Although the nature of his war service denied him gallantry awards, he received several significant foreign awards from Belgium, France, the United States and elsewhere.

Tedder was the author of a historical study of the Royal Navy and also composed his war memoirs. In 1950 he became Chancellor of the University of Cambridge. In 1950 he served as the British representative on the military committee of NATO in Washington DC. He also served as Vice-Chairman of the Board of Governors of the BBC. He received at least six honorary LLD degrees, and was avidly interested in astronomy. In his later years he contracted Parkinson's Disease and died in Surrey in 1967, aged 76 years.

He married Rosalinde Maclardy who was killed in a plane crash in Egypt in 1943, an event that Tedder witnessed. Tedder remarried but his second wife predeceased him by about two years, in 1965. Tedder was the parent of: Dick (killed in France 1940), John Michael (1926-1994; Late Purdie Professor of Chemistry, University of St. Andrews), and a daughter Mina. His stepson Alasdair was also killed.

Lieutenant General Carl Spaatz, USAF

Carl Andrew "Tooey" Spaatz was an American general in World War II, and the first Chief of Staff of the United States Air Force.

Spaatz was born "Carl Andrew Spatz" on June 28, 1891, in Boyertown, Pennsylvania. Spaatz added the second "a" in 1937 at the request of his wife and daughters to clarify the pronunciation of the name, as many pronounced it "spats". He added the second "a" to draw it out to sound like "ah", like the "a" in "father".

He attended West Point, where he received his nickname because of his resemblance to another red headed cadet named F.J. Toohey, and graduated in 1914. He served briefly in the infantry but was assigned to the Aviation Section, U.S. Signal Corps in October 1915.

Spaatz served in the First Aero Squadron which was attached to General John J. Pershing during his expedition to Mexico in 1916. Spaatz was promoted to First Lieutenant in July 1916 and to Captain in May 1917.

Following America's entry into World War I, Spaatz was sent with the American Expeditionary Forces (AEF) in command of the 31st Aero Squadron. Spaatz spent most of the war commanding the American Aviation School at Issoudun, France but he saw three weeks of action during the final months of the war. In this brief period, Spaatz shot down three enemy planes and was awarded the Distinguished Service Cross (DSC); during the time he was with the 13th Aero Squadron. Spaatz was given a temporary promotion to major in th Air Service in June 1918.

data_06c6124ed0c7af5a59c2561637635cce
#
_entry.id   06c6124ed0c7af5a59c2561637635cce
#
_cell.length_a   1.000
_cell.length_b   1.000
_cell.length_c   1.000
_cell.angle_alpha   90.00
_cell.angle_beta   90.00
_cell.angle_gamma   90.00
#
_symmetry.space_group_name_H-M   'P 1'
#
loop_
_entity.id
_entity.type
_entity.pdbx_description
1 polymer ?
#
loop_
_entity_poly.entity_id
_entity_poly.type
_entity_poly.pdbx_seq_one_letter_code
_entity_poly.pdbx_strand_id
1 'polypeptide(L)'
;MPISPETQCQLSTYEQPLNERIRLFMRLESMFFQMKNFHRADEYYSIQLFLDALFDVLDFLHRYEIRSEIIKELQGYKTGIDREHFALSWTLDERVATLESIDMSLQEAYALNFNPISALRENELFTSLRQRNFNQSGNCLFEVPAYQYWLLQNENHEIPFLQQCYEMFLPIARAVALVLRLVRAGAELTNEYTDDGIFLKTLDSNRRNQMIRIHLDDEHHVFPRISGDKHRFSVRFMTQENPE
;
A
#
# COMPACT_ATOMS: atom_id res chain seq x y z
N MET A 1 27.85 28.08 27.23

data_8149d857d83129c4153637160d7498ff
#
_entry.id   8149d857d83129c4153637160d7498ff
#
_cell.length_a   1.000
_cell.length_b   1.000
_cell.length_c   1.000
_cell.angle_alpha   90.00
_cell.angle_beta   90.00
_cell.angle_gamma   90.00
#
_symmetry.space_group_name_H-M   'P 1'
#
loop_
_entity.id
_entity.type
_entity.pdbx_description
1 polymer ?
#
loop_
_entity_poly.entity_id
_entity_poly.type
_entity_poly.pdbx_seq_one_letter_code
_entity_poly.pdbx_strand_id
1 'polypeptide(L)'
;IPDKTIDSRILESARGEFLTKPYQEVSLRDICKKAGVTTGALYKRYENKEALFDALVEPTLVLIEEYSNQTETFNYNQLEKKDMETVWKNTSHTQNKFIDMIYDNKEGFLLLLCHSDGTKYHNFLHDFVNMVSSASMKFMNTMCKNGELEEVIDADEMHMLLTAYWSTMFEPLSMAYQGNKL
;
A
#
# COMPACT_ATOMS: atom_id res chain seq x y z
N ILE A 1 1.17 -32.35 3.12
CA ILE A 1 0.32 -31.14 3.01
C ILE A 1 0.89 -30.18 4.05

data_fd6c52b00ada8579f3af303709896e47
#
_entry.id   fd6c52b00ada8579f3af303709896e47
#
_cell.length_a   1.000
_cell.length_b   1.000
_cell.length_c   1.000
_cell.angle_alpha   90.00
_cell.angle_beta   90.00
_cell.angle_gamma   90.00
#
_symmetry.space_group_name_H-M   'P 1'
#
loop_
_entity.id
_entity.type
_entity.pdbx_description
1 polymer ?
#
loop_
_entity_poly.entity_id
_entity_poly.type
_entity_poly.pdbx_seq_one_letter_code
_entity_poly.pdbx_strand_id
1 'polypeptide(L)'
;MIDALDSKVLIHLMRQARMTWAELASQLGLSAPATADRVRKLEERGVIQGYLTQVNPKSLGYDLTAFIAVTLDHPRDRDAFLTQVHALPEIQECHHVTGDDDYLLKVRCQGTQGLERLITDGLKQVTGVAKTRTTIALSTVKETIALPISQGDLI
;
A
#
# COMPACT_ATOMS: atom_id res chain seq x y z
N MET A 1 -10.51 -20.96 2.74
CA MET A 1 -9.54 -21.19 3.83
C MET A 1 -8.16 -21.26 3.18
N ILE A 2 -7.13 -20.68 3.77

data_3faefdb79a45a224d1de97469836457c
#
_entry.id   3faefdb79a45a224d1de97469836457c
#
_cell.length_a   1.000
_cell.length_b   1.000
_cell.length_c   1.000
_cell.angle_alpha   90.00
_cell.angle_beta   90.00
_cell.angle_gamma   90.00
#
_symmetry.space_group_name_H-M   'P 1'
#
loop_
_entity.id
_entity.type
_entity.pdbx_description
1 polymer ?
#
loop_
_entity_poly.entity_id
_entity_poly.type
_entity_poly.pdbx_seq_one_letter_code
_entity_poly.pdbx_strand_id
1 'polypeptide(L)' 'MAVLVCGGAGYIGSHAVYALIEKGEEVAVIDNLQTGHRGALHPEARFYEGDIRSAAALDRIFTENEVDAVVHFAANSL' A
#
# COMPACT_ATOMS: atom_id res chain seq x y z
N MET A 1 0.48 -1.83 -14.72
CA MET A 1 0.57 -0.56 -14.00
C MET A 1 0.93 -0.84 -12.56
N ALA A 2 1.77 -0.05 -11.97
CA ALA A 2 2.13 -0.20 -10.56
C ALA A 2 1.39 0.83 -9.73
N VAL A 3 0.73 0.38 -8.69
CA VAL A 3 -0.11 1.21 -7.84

In 1919 he served in California and Texas and became assistant department air service officer for the Western Department in July 1919. He reverted to his permanent rank of captain February 27, 1920, but was promoted to major July 1, 1920.

As a major, he commanded Kelly Field, Texas, from October 5, 1920, to February 1921, served at Fort Sam Houston as air officer of the Eighth Corps Area until November 1921, and was commanding officer of the 1st Pursuit Group, first at Ellington Field, Texas, and later at Selfridge Field, Michigan, until September 24, 1924. He graduated from the Air Corps Tactical School, Langley Field, Virginia, in June 1925, and then served in the Office of the Chief of Air Corps at Washington, D.C.

From January 1 to January 7, 1929, Spaatz along with fellow Air Corps officers, Captain Ira Eaker and Lieutenant Elwood Quesada, both of whom would later become senior United States Army Air Forces (USAAF) generals, established an aviation record by keeping the airplane Question Mark in the air over the Los Angeles vicinity for over 150 hours.

From May 8, 1929, to October 29, 1931, General Spaatz commanded the 7th Bombardment Group at Rockwell Field, California, and the 1st Bombardment Wing at March Field, California, until June 10, 1933. He then served in the Office of the Chief of Air Corps and became chief of the Training and Operations Division. In August 1935, he enrolled in the Command and General Staff School at Fort Leavenworth, Kansas, and while there was promoted to lieutenant colonel. He graduated in June 1936, and then served at Langley Field on the staff of Maj. Gen. Frank M. Andrews, commander of General Headquarters Air Force, until January 1939, when he returned to the Office of the Chief of Air Corps at Washington as assistant executive officer.

General Spaatz in November 1939, received a temporary promotion to colonel, and during the Battle of Britain in 1940, spent several weeks in England as a special military observer. In August 1940, he was assigned in the Office of the Chief of Air Corps, and two months later was appointed assistant to the chief of Air Corps, with the temporary rank of brigadier general. He became chief of the Plans Division of the Air Corps in November 1940, and the following July was named chief of the air staff at Army Air Forces Headquarters.